This week’s roundup features several new films in theaters and streaming, from the self-explanatory documentary “The Beatles and India” and the thrilling German epic “Fabian—Going to the Dogs” to the latest singleminded Liam Neeson revenge flick, “Black Light.”
In-Theater/Streaming Releases of the Week
The Beatles and India (Britbox)
1968 was pivotal for the Beatles, coming off the previous year’s artistic high of “Sgt. Pepper’s Lonely Hearts Club Band” and crashing lows of manager Brian Epstein’s death and the “Magical Mystery Tour” TV debacle. Their journey to India to follow the Maharishi and his teachings introduced much of the West to Eastern spiritual enlightenment and consolidated the reach of Indian and world music and artists, as this straightforward, informative documentary chronicles. Many of those musicians discuss their admiration of the Beatles, which allows directors Ajoy Bose and Pete Compton an original way of exploring the Fab Four’s continued musical relevance and widespread cultural influence over the past half-century.
Blacklight (Briarcliff Entertainment)
Even by the low standards of Liam Neeson revenge vehicles, Mark Williams’ cheapo action thriller shows how a secret FBI agent (Neeson, of course), whose boss is a bad guy, soon fights for his life against the bureau itself. It’s all less plausible and more risible than usual and, although supposedly taking place in D.C., the movie screams “shot far away from D.C.” (it was filmed in Australia, of all places). Neeson’s sleepwalking routine has grown awfully tiresome, but if it worked for Clint Eastwood for more than a half-century, I’m not surprised that Neeson will see how long he can get away with it. Maybe not much longer.
Fabian—Going to the Dogs (Kino Lorber)
In Dominik Graf’s expansive, engrossing saga—set in Weimar Germany between the two world wars and based on Erich Kästner’s classic of German literature—a young man falls in love with a struggling actress whose career takes off while he flounders in a decadent society preceding the horrors of Nazism. In a brisk three hours, Graf plausibly recreates a society on the edge of disaster and develops fully rounded, quotidian characters. There are sensationally good performances by alumni of the last great three-hour German epic, 2018’s “Never Look Away”: Tom Schilling and Saskia Rosendahl are brilliantly three-dimensional and sympathetic. Graf shrewdly uses the nearly square full framing of 1.33:1 to nod to films of the era in which his own film is set as well as recording the malign hardships awaiting many in this claustrophobic environment.
The Pact (Juno Films)
In Bille August’s intelligent biopic, famed Danish writer Karen Blixen, back in Denmark after living in Africa—from which her memorable memoir, “Out of Africa,” was written—finds a willing victim in writer Thorkild Bjørnvig, who becomes her protégé without realizing that the manipulative Blixen will try and control every aspect of his life, despite the fact that he’s married and has a young son. August’s simple but compelling biography doesn’t make moral judgments about a genius dominating a neophyte, which makes it all the more unsettling. August smartly centers this intimate drama on two excellent performances: Birthe Neumann as Blixen and Simon Bennebjerg as Thorkild.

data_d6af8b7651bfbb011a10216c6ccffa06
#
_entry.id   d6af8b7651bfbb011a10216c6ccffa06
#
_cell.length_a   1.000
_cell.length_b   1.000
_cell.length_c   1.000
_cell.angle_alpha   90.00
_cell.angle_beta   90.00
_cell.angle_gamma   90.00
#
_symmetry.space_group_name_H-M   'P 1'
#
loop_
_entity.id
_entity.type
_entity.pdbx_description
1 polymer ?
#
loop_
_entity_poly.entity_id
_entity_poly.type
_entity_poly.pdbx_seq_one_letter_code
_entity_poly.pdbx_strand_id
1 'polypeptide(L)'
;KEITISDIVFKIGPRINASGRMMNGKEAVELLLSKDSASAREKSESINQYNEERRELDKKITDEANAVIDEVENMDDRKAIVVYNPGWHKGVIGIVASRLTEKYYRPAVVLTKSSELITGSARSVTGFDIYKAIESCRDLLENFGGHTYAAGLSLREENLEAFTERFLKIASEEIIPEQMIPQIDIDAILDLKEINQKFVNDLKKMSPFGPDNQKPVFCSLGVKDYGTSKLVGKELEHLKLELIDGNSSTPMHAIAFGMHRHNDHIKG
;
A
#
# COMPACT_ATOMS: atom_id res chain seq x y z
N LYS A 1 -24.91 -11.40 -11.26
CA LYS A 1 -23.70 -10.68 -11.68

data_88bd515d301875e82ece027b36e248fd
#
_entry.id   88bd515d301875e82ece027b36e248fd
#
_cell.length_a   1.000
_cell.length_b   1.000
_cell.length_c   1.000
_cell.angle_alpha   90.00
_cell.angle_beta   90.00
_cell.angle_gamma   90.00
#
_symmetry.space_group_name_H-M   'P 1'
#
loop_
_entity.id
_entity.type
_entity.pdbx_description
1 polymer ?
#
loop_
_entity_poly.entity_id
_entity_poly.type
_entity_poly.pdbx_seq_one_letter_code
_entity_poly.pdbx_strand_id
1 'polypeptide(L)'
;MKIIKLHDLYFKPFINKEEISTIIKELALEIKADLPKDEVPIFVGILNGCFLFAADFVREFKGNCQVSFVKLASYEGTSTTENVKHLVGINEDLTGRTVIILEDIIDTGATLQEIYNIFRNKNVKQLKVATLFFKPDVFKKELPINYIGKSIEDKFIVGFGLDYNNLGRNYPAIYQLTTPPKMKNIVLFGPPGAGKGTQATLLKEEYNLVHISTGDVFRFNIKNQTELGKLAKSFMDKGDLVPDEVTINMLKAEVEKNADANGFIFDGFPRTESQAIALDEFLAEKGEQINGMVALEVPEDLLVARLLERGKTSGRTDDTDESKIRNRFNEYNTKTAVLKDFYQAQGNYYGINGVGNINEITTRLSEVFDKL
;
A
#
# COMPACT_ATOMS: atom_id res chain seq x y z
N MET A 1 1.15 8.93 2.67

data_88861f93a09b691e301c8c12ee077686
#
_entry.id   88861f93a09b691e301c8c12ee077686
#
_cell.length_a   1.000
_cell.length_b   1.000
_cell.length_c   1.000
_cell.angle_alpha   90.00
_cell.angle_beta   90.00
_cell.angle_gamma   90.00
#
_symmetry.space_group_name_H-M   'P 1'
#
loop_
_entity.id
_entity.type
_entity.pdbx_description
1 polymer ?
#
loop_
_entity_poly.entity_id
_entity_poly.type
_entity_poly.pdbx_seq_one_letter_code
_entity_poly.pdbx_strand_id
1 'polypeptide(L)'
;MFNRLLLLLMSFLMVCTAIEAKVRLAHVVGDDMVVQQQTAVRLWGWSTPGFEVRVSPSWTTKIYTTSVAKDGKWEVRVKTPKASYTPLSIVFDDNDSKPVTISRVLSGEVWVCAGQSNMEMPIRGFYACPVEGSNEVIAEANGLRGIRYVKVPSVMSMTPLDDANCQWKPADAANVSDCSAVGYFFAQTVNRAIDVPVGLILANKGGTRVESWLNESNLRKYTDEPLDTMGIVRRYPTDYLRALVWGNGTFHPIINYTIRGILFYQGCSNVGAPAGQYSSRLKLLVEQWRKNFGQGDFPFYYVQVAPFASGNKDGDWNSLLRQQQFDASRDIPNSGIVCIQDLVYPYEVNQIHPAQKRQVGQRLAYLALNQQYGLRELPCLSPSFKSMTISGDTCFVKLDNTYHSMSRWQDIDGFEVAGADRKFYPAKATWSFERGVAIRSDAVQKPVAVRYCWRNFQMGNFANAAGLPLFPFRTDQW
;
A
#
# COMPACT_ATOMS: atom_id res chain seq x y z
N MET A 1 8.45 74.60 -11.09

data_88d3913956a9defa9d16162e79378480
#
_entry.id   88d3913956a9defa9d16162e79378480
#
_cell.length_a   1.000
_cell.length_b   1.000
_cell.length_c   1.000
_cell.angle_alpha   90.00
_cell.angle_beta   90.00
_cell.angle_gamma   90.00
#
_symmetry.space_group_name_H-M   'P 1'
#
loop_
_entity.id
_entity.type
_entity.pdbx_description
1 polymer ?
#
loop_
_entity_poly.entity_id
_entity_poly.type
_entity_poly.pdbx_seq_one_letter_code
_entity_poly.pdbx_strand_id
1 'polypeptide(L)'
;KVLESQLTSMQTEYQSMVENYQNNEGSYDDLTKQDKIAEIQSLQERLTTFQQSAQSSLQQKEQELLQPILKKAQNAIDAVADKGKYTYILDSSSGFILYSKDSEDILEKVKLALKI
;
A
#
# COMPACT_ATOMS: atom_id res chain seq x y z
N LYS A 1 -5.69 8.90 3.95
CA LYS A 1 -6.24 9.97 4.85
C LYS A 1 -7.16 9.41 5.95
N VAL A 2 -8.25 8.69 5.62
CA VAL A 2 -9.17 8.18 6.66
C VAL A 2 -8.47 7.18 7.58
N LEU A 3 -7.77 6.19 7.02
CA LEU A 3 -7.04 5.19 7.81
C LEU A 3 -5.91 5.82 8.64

The Unmaking of a College (Zeitgeist)
Progressive Hampshire College in Amherst, Massachusetts—which boasts alumni like documentary master Ken Burns—nearly shuttered a few years ago when a new president quickly changed its mandate to simply “stop hemorrhaging money,” without notifying the students, staff, faculty or even well-heeled alumni who could have assisted. Director Amy Goldstein insightfully documents the very fraught months among the student body—many of whom engage in a president’s office sit-in for several weeks—staff and administration, succinctly showing grassroots activism at its most basic.
A Week in Paradise (Screen Media)
Whether one can sit through this silly romcom about an actress, reeling from discovering her actor husband has a new and pregnant girlfriend, who visits her cousin on a beautiful Caribbean island and promptly falls for a charismatic (and conveniently single) chef depends on your tolerance for unalloyed cutesiness amid gorgeous locales. At least director Philippe Martinez cast in the lead role Malin Akerman, who’s an underutilized but charming actress; Connie Nielsen also scores as the flirty cousin. Too bad the men—Akerman’s real-life hubby Jackie Donnelly as Akerman’s cheating hubby and Philip Winchester as her chef love interest—aren’t up to the task of making us care enough about her choice.
Blu-ray Releases of the Week
Dido and Aeneas
L’Enigma di Lea (Naxos)
British composer Henry Purcell’s opera “Dido and Aeneas,” composed in 1689—six years before Purcell died at age 36—is only an hour long, but its very compactness elevates its dramatic power, as in Deborah Warner’s 2008 Paris staging. Purcell’s music is wonderfully rendered by Les Arts Florissants under conductor William Christie, while soprano Malena Ernman (mother of Swedish environmental activist Greta Thunberg) gives a rendition of Dido’s Lament, which climaxes the opera, that’s among the most haunting I’ve heard. Spanish composer Benet Casablancas’ 2018 opera “L’enigma di Lea”—seen in its 2019 Barcelona production—gives ample proof of its own unsettling musical power. Allison Cook gives a fearless performance as Lea, a difficult role histrionically and musically. Both operas look and sound terrific in hi-def; “Lea” has interviews with Casablancas, librettist Rafael Argullol, conductor Josep Pons and director Carme Portaceli.